Finally, a movie where Baltimore gets to play Baltimore - and starring Nicole Kidman, no less.
The Visiting - formerly known as Invasion - begins filming here Monday. But a news conference featuring its stars and director was held yesterday in Washington, where other parts of the movie will be filmed - perhaps it was just too much to ask the national press to schlep all the way to the other end of the parkway.
Still, after Baltimore's recent history of standing in for other cities (in XXX: State of the Union, it played Washington; in Major League II, it subbed for Cleveland), it was worth the trip to hear director Oliver Hirschbiegel confirm that much of The Visiting will be based here as well.
"The whole ending is going to be [set] in Baltimore," he told a gathering of some 50 national and international media crammed onto the rooftop of D.C.'s swank Hay-Adams hotel.
The film, the fourth theatrical adaptation of Jack Finney's 1955 novel Invasion of the Body Snatchers, will star Kidman as a Washington psychiatrist studying a mysterious plague that alters human behavior. After discovering the plague's extraterrestrial origins, she must fight to save her son, who is back in Baltimore and has some connection to the invasion.
Kidman, dressed in black pants and a short-sleeve black pullover, said she was attracted to the project by the prospect of playing a mother out to save her son.
"The love that a mother has for a child, that's what I actually responded to in this," Kidman said.
Baltimore's share of The Visiting shoot is expected to last 45 days, said Hannah Byron, director of the Division of Film, Television and Video for & the Arts.
Besides Kidman, the movie will also star Daniel Craig (The Jacket) and Jeremy Northam (The Singing Detective). All three were in Washington yesterday, along with director Hirschbiegel (Downfall), producer Joel Silver and screenwriter David Kajganich.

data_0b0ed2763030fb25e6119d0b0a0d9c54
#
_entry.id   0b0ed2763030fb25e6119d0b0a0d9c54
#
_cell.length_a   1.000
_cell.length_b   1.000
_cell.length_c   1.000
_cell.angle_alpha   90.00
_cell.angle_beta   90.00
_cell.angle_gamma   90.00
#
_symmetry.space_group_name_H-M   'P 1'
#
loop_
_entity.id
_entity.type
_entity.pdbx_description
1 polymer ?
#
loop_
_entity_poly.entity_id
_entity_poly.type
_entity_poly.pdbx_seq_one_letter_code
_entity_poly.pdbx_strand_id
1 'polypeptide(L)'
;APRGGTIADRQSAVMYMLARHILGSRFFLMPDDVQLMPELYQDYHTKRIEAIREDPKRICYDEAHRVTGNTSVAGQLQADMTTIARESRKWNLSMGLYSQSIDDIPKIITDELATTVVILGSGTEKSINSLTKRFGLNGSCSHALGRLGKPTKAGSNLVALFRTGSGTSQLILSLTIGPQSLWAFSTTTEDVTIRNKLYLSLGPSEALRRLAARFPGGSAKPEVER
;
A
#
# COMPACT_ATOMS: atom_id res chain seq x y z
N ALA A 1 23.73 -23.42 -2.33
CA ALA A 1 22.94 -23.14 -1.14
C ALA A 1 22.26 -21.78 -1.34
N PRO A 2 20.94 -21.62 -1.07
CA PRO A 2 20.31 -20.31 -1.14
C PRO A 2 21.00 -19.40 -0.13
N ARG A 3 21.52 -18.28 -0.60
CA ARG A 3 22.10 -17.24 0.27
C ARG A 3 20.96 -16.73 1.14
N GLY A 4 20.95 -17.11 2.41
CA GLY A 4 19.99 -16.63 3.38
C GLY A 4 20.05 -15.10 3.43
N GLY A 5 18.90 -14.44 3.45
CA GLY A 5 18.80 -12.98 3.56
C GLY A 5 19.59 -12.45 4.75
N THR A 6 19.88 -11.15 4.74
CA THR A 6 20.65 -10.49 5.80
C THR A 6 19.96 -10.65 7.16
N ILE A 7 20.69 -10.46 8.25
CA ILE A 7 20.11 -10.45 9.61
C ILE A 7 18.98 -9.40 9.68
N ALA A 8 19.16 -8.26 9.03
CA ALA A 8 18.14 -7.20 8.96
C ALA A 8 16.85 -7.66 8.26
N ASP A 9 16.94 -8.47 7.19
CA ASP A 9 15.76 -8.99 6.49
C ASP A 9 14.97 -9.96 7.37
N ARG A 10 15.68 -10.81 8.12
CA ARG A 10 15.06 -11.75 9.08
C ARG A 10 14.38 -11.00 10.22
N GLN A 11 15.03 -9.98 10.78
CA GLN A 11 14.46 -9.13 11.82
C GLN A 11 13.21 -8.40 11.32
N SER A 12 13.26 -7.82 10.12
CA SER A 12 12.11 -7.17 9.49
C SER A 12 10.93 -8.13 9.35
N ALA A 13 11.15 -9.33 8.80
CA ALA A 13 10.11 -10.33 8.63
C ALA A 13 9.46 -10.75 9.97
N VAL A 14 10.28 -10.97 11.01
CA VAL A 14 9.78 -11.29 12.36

Interestingly, none of the three stars of the film said they believed in extraterrestrial life - a topic that seemed to be on many journalists' minds yesterday, as three of them asked basically the same question. "I wouldn't know what to say to an extraterrestrial," Northam quipped.
Silver, best known for such action- and special effects-heavy films as The Matrix and Gothika, said this film would be different from what audiences normally expect when they see his name on the credits.
"There's action in this movie, there's tension in this movie, but it's not really that kind of green-screen activity," he said, referring to the background actors perform in front of when special effects are to be added later. The actors, he promised, "are not going to be hanging from wires and spending hours hanging in front of the green screen."
Kidman, who lived near Washington for a few years when she was a young girl, said this is her first time back to the area since she was 3. The shooting will mark her first visit to Baltimore, and she said friends urged her to be sure to eat some crabs while in the area.
Unfortunately, the actress said, her schedule will keep her too busy to enjoy much more of what the city has to offer.
"But," she promised, "I'll be out and about."